Gil's Guide to Woodworking

Introduction By Gil Johnson

The smell of sawdust from a freshly cut board; the sound of a sharp tool shaping wood; the touch and feel of a completed and individually designed and crafted, one-of-a-kind wood project; the satisfaction of repairing a malfunctioning item in the home—these are the challenges and rewards of working with your hands.

Acquiring the skill and confidence to design and build a piece of furniture, install a shelf, make a game board, repair a leaky faucet, or re-roof a building takes perseverance, accepting failures, and occasional mishaps. But the rewards for those who stick with it is a sense of accomplishment and self-pride that is matchless.

I have had the joy, privilege, and occasional disappointments of working with my hands with wood, metal, electrical wiring, concrete, plumbing, and thousands of simple and complex home repair projects for more than 50 years. I still possess all of my fingers (although with a few scars and deadened nerve endings). I can look around my home and touch the desks, book cases, dressers, night stands, and other items that I designed and created. This is very satisfying to me and a source of pride for my family.

Although acquiring the tools I have in my shop has cost some money, almost every hobby has associated costs. I know that I have saved money by not needing to hire repair persons because I was able to fix something myself. Some of the furniture I built costs less (not counting the time I spent doing it) and is of better quality than would generally be available in most retail stores.

But this is not the primary reason I work with my hands. The personal satisfaction I receive goes well beyond any monetary measures.

The fact that I have done this as a totally blind person for most of my life has caused me to devise some, but not many, alternative techniques. Figuring out how to accomplish something that usually requires vision is part of the challenge and contributes to a sense of satisfaction.

Do I think that every person who is blind should take up this hobby? Absolutely not! Nor would I say that every blind person should take up water skiing, marathons, fly fishing, or any of the many hobbies that blind persons are engaged in. I would only wish and hope that every person, blind or not, could find a pastime that has provided as much satisfaction, pride, and self-confidence as working with wood and other materials has for me.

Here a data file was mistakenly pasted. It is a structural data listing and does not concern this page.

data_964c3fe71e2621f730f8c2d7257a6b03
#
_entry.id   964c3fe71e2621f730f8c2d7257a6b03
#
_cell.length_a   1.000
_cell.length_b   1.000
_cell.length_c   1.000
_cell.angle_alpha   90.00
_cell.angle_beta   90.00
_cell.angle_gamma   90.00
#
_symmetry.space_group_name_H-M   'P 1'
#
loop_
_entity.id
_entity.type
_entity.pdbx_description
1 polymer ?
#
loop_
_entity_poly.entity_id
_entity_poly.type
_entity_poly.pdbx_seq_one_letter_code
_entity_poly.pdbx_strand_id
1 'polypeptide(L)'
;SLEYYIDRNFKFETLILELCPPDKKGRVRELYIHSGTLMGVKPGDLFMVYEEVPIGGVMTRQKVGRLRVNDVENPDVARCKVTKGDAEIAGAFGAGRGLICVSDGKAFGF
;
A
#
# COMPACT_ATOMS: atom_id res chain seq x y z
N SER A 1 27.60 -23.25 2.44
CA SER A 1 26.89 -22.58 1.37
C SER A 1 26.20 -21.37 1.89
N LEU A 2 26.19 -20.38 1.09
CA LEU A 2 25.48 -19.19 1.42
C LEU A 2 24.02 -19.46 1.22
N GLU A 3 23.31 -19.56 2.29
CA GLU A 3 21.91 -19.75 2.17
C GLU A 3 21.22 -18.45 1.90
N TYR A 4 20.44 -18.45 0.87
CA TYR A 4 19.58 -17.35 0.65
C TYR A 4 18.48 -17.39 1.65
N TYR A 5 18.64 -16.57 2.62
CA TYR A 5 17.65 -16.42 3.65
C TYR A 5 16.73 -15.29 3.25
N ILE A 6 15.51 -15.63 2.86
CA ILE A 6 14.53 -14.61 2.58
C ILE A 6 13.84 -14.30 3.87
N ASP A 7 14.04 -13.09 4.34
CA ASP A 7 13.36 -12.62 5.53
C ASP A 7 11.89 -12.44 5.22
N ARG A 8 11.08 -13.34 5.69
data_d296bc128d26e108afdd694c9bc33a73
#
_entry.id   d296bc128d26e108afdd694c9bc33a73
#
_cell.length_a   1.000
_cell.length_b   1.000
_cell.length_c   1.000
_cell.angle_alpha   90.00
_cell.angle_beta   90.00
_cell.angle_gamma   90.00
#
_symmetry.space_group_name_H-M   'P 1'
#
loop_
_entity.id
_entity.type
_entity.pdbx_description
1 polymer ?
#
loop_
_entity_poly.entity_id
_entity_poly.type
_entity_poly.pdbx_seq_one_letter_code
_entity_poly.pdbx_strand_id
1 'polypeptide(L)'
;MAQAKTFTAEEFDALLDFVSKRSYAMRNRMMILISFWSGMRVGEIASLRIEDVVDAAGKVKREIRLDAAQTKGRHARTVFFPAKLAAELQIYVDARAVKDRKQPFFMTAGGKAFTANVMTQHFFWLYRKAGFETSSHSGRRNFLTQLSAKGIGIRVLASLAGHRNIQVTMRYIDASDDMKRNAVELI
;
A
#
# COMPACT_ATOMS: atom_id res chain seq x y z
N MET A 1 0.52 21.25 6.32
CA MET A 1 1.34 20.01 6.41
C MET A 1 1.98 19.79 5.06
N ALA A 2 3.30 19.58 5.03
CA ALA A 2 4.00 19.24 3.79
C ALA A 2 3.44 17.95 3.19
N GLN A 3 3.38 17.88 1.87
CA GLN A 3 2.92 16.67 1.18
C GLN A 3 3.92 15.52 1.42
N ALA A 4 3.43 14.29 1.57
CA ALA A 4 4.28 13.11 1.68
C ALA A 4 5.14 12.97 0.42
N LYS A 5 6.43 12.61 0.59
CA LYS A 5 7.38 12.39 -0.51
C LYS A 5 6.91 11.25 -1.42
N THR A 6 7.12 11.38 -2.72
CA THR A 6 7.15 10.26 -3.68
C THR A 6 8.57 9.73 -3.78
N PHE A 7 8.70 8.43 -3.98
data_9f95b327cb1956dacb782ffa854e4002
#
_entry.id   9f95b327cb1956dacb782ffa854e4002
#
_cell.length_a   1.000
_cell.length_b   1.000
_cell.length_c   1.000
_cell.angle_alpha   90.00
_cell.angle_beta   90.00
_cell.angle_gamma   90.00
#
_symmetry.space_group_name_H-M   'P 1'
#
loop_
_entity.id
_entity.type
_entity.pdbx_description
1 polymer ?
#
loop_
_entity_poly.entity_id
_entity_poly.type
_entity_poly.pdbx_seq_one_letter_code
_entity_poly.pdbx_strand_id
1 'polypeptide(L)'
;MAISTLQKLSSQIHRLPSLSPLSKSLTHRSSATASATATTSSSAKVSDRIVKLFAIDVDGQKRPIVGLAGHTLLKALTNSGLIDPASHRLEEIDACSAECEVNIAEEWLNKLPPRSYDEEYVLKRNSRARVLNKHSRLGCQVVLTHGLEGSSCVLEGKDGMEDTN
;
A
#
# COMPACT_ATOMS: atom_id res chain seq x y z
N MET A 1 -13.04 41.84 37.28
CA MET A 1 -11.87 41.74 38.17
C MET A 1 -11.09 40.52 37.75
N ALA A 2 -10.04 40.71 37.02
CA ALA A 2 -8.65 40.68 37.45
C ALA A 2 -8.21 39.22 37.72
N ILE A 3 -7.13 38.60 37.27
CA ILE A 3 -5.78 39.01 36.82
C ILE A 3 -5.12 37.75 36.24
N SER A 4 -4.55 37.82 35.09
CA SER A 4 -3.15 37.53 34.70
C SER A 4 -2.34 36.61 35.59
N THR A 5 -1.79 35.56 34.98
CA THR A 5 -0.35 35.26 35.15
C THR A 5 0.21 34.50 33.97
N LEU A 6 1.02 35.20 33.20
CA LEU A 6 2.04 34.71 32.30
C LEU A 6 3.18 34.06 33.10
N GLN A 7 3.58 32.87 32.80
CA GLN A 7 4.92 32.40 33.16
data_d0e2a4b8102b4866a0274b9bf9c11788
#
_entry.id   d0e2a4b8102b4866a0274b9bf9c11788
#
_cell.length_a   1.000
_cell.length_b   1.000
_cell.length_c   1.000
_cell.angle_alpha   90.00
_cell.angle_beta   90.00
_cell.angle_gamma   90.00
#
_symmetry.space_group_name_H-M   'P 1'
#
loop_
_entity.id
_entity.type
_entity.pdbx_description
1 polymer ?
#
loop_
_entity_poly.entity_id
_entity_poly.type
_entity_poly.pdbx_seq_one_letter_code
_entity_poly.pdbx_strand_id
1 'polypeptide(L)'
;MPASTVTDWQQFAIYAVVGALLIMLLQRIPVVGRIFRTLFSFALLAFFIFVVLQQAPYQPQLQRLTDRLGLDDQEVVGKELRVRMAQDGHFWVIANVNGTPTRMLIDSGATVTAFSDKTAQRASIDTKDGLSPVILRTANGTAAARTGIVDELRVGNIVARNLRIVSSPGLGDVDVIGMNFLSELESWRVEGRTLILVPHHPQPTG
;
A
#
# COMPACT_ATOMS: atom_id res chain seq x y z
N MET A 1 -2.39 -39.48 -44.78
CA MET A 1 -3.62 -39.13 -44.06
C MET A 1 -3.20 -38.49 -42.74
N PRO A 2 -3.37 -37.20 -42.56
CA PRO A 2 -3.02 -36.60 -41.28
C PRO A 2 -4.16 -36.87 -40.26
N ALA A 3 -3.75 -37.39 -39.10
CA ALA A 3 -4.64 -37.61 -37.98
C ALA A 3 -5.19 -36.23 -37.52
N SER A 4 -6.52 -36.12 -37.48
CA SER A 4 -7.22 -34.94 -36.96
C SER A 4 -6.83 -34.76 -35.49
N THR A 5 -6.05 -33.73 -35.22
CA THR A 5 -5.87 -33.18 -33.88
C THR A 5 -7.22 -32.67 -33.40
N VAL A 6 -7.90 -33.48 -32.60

Woodworking Safety Tips

If you're experienced in this area, you know that safety is the most important consideration when using any type of power tool. Even if you've had many years of experience with power tools and home repairs, we recommend you use a safety checklist that includes the following:

  • Regardless of your visual status (blind, visually impaired, or low vision), always wear impact-resistant safety glasses that completely enclose your eye area and are shielded along the sides and top edge of the lenses. They can be worn like glasses, or can fit over your own eyeglasses. Many types of safety glasses can also be obtained with prescription lenses.
  • When using power tools, you will also need ear protection, such as foam ear plugs or headphone-style ear muffs.
  • If you have low vision, make sure that the lighting in your work area provides sufficient illumination. You can read more about lighting at Home Repairs Safety and Preparation Checklist. A lamp with an adjustable flex-arm or gooseneck is usually a good choice because you can adjust the direction of the light as needed. A flexible-arm floor lamp on wheels allows you to move the light with you as you move around your work area.
  • To help with locating and using your tools and controls, you can mark the tool handles and the most commonly-used settings with any of the methods and materials in Organizing Your Workshop Area.
  • Clamps can help secure pieces that you are gluing, cutting, or drilling.
  • Keep track of the location of your power cord before and during the time you are cutting or drilling. One solution is to use your power tool with an extension cord, keeping the cord over your shoulder and behind you. Also, the thickness of an extension cord should be equal to, or greater than, the cord on the power tool. Otherwise, the extension cord can overheat and cause a fire or severe burns.
  • Become familiar with the controls and make sure you are able to turn your power tool "on" and "off" immediately, prior to plugging it in and using it.
  • For additional work preparation tips, see Home Repairs Safety and Preparation Checklist.

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